C.S. Lewis, “carny classics,” Joy Davidman … it all comes together

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Notable poet, feisty communist, and free spirit

Books Inq made a reference to Daniel Kalder’s recent Guardian article on the carny world — “that strange parallel world of mutants, outcasts and misfits living according to their own code.”

Since the article had an ostensible literary purpose, perhaps it was inevitable that William Lindsay Gresham‘s Nightmare Alley came to the fore — “a violent and disturbing voyage through tarot, mind reading, carnival life, psychoanalysis and spiritualism, as cold reader Stan Carlisle graduates from sideshows to fake religion, seeking wealth.”

Normally the worlds of William Lindsay Gresham and C.S. Lewis don’t join up — but they should.  The two men married the same woman — Helen Joy Davidman Gresham Lewis.

I wrote about her in 2006 for the San Francisco Chronicle here — “ESSAY: Lost in the shadow of C.S. Lewis’ fame, Joy Davidman was a noted poet, a feisty Communist and a free spirit.”

If I do say so myself — and I do — it’s a good read.  Not because I am so clever, but because Joy is a fascinating and much-disparaged figure in literary history:

“Most references to her either neglect or gloss over the fact that she received the most prestigious award a new poet can receive — the Yale Younger Poets Series Award — for her 1938 poetry collection, “Letter to a Comrade.” …

A year later, Davidman was named joint recipient — with Robert Frost — of the $1,000 Loines Memorial Fund. She went on to write two novels. Her final work, “Smoke on the Mountain,” is a vivid, provocative interpretation of the Decalogue still in print after half a century. She inspired what some critics see as Lewis’ greatest work, “Till We Have Faces,” as well as being its dedicatee (as he was hers in “Smoke”). Some say she is even the model for its tough and invincible heroine, Orual.”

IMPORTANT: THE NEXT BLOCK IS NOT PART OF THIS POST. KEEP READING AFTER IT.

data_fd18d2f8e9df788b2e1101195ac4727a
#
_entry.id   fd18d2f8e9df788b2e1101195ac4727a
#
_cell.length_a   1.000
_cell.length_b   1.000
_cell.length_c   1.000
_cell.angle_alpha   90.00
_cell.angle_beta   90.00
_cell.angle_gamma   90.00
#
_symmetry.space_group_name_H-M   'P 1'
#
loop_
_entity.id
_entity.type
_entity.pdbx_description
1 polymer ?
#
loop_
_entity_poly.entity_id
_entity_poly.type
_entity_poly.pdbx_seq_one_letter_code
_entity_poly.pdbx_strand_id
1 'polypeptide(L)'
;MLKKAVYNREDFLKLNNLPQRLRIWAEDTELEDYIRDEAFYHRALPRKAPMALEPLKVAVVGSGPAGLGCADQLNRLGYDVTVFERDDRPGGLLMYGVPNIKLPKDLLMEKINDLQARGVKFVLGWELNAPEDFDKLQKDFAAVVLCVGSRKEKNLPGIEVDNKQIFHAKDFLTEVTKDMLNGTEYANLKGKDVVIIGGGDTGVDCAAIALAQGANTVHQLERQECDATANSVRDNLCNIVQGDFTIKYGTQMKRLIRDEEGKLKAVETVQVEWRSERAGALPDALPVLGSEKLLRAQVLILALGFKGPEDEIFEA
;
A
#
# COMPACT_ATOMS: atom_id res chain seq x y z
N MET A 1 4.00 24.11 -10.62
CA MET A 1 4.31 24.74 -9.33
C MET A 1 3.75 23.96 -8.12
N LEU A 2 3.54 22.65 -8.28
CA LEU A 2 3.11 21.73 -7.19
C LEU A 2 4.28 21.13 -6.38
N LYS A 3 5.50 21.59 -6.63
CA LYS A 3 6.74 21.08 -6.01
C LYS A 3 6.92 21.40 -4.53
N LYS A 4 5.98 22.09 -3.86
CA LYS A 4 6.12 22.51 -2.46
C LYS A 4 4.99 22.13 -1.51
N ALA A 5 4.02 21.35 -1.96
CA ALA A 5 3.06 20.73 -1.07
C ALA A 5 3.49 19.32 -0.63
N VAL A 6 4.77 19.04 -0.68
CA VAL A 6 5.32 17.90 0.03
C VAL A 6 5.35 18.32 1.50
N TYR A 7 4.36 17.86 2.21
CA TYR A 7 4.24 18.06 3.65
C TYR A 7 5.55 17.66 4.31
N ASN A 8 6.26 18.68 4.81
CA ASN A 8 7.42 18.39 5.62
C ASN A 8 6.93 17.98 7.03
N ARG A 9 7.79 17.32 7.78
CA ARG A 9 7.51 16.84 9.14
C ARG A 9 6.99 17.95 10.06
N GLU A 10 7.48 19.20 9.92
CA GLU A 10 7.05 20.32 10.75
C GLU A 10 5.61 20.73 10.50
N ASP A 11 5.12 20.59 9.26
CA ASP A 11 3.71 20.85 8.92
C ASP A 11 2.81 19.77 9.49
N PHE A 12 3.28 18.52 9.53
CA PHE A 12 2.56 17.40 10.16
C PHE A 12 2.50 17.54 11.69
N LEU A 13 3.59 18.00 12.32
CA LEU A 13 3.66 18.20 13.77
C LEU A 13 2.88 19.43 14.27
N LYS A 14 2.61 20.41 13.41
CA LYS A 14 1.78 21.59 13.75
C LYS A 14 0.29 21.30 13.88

I can’t summarize it.  Read it yourself.  Women have the historic role of being eclipsed by their husbands.  Joy Davidman, however, had the unusual experience of having that misfortune happen to her twice.  One thing bugs me, however, in the Shadowlands version of her story (where she is played by Debra Winger), and in the usual biographical accounts.  Normally, her wish to remain in England is portrayed as some sort of groupie fandom or attempt to manipulate C.S. Lewis into a relationship.  I’ve advanced the best theory:

Her 1953 emigration to England has usually been attributed to her breakup with Gresham and her subsequent flight into the arms of a stable, stoutish Oxford don. No one has suggested another possibility: The House Un-American Activities Committee hearings were in full swing.

Davidman had been a strident associate editor of New Masses and active in the pro-communist League of American Writers. She had also had an unsuccessful stint in Hollywood as a scriptwriter. Did she see herself and Gresham summoned to squeal on former colleagues before Sen. Joe McCarthy? At the time of her first flight to England in 1952, Congress was issuing subpoenas to another volatile husband-and-wife writer team with Hollywood links, Dashiell Hammett and Lillian Hellman. (Hammett served five months in jail for refusing to testify before McCarthy’s Senate subcommittee; Hellman was hauled before HUAC.)

This anxiety is not likely to surface in any of her letters, and could not have been discussed openly. Such were the times. It’s hard now to comprehend the red scare unleashed by the hearings, especially among those who might have had a song to sing. (As the daughter of a “red diaper baby,” this writer remembers being earnestly warned never to mention that grandparents had been rank-and-file Party members in the ’30s — even a decade and a half after the congressional hearings finished.)

I responded to Frank Wilson‘s Books Inq. post – and Frank responded to me by posting a link to my San Francisco Chronicle story.  And I responded by posting it all here.  Once again, the endlessly self-reflexive nature of blogdom.  The Land o’ Lakes butter box once again.